Planning for retirement is, in many ways, a guessing game. You save a portion of your income to offset future expenses. You have no way of knowing how inflation will impact the buying power of your retirement funds or what expenses could increase substantially in the future. Still, you estimate your needs based on your current income and standard of living and try to plan ahead for your later years.
One thing very few people plan for when thinking of their retirement is divorce. Going through a divorce can impact your financial situation in a number of ways. There are costs associated with divorce. Generally speaking, the more contentious your divorce, the more expensive it becomes.
Assets built up over years, such as the equity in your home and your retirement fund may end up split, meaning you have fewer resources than you planned. Understanding how the courts handle retirement accounts in divorce can help you know what to expect.
Most retirement accounts are marital property
In most divorces, retirement accounts built up during the marriage will be marital property in the eyes of the courts. Unless you have a prenuptial agreement on record that addresses the retirement account and names it separate property, chances are it will get divided in the divorce.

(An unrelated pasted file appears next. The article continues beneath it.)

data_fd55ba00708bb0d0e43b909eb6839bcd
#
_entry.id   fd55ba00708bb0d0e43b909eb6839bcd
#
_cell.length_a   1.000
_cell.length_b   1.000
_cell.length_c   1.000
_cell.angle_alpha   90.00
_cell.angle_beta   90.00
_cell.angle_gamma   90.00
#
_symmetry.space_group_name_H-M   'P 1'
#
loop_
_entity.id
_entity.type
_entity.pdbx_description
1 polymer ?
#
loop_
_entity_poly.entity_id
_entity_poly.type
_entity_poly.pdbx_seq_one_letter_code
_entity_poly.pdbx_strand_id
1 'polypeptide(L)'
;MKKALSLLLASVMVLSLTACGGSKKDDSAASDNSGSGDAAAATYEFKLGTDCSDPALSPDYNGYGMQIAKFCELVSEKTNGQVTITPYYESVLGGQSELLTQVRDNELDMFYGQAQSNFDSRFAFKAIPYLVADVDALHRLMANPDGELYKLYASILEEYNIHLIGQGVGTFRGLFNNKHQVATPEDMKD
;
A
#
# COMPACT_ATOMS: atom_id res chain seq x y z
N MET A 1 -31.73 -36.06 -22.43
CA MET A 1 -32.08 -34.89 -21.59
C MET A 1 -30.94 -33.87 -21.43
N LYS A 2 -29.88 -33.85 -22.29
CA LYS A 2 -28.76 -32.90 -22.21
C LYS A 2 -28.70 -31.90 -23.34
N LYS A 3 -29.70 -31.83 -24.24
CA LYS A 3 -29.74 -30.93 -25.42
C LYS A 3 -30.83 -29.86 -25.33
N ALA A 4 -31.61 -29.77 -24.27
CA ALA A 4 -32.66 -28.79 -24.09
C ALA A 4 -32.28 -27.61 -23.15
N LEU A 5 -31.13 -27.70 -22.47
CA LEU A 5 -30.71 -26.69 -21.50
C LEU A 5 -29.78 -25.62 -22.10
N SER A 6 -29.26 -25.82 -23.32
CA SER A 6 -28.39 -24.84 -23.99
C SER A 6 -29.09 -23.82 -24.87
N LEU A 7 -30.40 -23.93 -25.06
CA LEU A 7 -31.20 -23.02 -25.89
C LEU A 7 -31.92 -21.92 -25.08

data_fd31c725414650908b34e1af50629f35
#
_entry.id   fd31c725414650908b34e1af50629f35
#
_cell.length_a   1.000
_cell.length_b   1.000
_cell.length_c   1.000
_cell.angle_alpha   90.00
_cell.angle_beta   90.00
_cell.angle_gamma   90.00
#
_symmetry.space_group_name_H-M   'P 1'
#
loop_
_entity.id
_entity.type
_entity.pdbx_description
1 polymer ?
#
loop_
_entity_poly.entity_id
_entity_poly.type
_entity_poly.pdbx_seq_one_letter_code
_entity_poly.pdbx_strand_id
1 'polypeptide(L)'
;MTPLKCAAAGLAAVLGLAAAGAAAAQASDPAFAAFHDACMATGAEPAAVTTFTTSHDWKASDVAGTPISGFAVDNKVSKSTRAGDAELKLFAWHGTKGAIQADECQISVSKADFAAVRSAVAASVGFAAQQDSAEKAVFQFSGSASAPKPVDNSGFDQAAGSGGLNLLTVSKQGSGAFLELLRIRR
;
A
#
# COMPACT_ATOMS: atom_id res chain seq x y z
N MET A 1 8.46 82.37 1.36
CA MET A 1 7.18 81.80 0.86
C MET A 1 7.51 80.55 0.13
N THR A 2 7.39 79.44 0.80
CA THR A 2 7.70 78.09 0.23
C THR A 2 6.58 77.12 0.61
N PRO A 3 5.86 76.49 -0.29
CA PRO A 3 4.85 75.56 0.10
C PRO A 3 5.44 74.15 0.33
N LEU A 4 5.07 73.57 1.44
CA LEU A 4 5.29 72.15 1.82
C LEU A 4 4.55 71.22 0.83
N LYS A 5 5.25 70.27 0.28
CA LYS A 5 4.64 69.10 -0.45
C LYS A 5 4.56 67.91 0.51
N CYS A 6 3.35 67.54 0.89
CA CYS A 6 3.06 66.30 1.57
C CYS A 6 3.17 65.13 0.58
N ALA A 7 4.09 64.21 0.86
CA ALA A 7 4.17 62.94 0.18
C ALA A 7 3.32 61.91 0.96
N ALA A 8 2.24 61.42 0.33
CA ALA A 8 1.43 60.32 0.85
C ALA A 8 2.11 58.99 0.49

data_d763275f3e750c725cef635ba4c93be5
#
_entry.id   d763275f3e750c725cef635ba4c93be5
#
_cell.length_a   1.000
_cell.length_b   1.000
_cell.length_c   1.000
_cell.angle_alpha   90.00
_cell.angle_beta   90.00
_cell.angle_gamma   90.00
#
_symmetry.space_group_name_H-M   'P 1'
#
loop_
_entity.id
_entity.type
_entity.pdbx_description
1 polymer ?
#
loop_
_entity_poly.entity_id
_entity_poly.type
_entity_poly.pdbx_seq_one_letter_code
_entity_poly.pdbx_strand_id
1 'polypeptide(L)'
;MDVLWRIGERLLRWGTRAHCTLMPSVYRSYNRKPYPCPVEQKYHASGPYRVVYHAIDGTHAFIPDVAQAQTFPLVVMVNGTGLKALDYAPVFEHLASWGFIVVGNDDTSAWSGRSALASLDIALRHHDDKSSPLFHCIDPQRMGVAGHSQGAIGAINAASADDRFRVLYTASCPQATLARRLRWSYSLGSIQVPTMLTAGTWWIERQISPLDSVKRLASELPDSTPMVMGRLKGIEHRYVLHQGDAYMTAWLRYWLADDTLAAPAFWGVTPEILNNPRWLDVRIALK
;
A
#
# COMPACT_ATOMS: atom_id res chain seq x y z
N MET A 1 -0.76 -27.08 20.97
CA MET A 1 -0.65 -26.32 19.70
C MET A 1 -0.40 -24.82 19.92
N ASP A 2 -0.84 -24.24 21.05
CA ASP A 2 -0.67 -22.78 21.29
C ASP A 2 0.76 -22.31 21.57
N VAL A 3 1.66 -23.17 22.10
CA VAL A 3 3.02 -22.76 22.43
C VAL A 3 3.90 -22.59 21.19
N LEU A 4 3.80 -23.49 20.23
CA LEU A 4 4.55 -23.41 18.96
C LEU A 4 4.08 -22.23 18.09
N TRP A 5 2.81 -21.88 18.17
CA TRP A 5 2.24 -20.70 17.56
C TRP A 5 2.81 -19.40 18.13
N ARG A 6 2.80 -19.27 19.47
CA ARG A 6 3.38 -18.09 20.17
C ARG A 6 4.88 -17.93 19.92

Any assets you had in the account prior to marriage may not be subject to division, because it was your separate property before marriage. So long as there hasn't been co-mingling, those funds and their interest earned should remain your separate property. Deposits made after your marriage, however, likely constitute marital property.
Typically, the courts will consider any assets acquired during the marriage marital assets that belong to both spouses. Regardless of any discrepancy in the income of the spouses or whose name is on the retirement account, both spouses will likely receive a portion of the assets within it, or an equivalent value of assets to offset the value of the account.
How the courts handle asset division
The courts will do their best to divide your marital property equitably. They will look at a number of factors to do so, including the assets and income of both spouses prior to marriage and currently, the length of the marriage, any children and their custody, issues with pensions or health insurance rights and the likely future financial situation of each spouse, as well as several other considerations.
If you feel concerned about tax issues or early withdrawal penalties, you don't need to. Regardless of what kind of retirement plan you have, a court order requesting the division of the account will protect you from those financial penalties. Typically, when accounts get divided, a certain percentage of the existing account will get moved to a new account in the name of the other spouse. These days, it is a common practice, so there shouldn't be much more than paperwork required from you.